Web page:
(NEW YORK) — Although Libyan-based Ansar al-Sharia contends it was not behind the siege at the U.S. consulate in Benghazi last month that left Ambassador Christopher Stevens and three other Americans dead, Libyan authorities are pointing the finger at one of the Islamist group’s leaders as being the commander of the attack.
According to published reports, investigators say that eyewitnesses of the assault allege they saw Ahmed Abu Khattala acting as commander during the well-coordinated attack the Obama administration initially believed was an outgrowth of protests against an anti-Islam film made in America.
Abu Khattala has not been seen since the Sept. 11 incident in Benghazi nor have any other possible participants of the siege belonging to Ansar al-Sharia, which is committed to establishing strict Islamic law in Libya a year after former President Moammar Gadhafi was killed and his secular government overthrown.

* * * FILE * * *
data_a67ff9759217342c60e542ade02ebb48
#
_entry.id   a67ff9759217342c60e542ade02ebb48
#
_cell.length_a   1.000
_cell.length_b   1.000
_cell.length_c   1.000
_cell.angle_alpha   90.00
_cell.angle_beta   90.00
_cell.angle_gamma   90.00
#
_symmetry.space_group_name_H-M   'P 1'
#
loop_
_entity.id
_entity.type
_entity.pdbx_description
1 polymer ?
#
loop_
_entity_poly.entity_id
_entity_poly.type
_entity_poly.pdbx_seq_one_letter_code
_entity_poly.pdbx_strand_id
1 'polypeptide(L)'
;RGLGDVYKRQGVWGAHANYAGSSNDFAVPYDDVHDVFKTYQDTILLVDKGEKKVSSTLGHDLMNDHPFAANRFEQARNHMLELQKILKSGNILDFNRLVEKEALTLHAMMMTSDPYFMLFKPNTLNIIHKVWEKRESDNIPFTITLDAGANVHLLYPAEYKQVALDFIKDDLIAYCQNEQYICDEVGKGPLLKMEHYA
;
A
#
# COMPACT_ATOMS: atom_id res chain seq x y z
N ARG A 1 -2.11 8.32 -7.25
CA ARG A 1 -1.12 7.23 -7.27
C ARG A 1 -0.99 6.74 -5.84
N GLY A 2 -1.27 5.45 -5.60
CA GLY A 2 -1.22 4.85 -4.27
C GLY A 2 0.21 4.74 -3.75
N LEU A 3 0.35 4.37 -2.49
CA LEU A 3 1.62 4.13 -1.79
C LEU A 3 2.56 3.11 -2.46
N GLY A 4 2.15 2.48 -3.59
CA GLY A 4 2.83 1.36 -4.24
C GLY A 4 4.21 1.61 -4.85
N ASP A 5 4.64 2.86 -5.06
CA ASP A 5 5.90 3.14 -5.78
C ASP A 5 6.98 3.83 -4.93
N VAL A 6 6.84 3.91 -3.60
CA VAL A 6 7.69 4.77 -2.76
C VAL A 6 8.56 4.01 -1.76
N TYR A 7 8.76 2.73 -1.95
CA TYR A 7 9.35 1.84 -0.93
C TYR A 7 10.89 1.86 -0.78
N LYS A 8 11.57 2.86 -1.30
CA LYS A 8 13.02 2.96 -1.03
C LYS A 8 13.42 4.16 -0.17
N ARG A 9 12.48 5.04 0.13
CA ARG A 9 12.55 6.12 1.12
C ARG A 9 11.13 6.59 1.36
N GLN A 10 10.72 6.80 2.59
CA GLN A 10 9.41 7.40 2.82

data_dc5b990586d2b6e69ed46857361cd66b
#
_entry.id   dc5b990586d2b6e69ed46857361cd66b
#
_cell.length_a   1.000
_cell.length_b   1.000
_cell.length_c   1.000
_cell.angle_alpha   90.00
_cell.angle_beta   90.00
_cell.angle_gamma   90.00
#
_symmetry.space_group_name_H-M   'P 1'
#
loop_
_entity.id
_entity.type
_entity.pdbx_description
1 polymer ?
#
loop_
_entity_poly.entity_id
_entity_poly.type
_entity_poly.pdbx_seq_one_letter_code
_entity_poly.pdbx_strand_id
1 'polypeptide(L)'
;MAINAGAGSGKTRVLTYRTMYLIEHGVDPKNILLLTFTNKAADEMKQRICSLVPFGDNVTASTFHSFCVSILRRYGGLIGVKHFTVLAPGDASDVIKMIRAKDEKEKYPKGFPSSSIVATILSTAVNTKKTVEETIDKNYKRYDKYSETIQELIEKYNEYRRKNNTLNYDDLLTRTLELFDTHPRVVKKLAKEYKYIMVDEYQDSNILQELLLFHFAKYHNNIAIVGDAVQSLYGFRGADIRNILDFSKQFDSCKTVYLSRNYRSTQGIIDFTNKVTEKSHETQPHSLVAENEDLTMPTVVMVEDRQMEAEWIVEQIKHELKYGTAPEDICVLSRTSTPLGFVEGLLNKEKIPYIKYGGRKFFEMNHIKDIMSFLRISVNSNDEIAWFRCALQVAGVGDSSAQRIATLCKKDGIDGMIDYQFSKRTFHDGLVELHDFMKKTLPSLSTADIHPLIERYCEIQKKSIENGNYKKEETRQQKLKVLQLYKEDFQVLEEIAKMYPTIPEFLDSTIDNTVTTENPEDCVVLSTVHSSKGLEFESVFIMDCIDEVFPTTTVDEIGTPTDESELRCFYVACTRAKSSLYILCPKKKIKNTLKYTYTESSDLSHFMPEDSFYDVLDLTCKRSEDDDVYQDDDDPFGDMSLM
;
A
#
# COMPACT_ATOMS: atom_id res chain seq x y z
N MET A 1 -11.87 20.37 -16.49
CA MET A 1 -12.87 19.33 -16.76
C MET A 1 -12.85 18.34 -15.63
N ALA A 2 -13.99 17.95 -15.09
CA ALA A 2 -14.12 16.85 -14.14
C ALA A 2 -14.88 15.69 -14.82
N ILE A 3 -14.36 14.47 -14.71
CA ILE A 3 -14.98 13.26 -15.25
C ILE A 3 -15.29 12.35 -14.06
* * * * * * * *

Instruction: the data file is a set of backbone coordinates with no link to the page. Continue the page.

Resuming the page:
In Washington, State Department Victoria Nuland was asked by reporters at her Wednesday briefing about the alleged involvement of Abu Khattala.
“We’re gonna leave all of that to the FBI as they work with the Libyans to both investigate but, obviously, we are committed to ensuring that those who did this are gonna come to justice,” Nuland said.
Republicans have charged the Obama administration of trying to downplay the consulate attacks because it would weaken their argument that al Qaeda has been decimated since the death of Osama bin Laden. Ansar al-Sharia, which has some ties to the terrorist group, still considers itself more of a separate entity.
Copyright 2012 ABC News Radio
Paul Cruickshank and Michael Pearson, CNN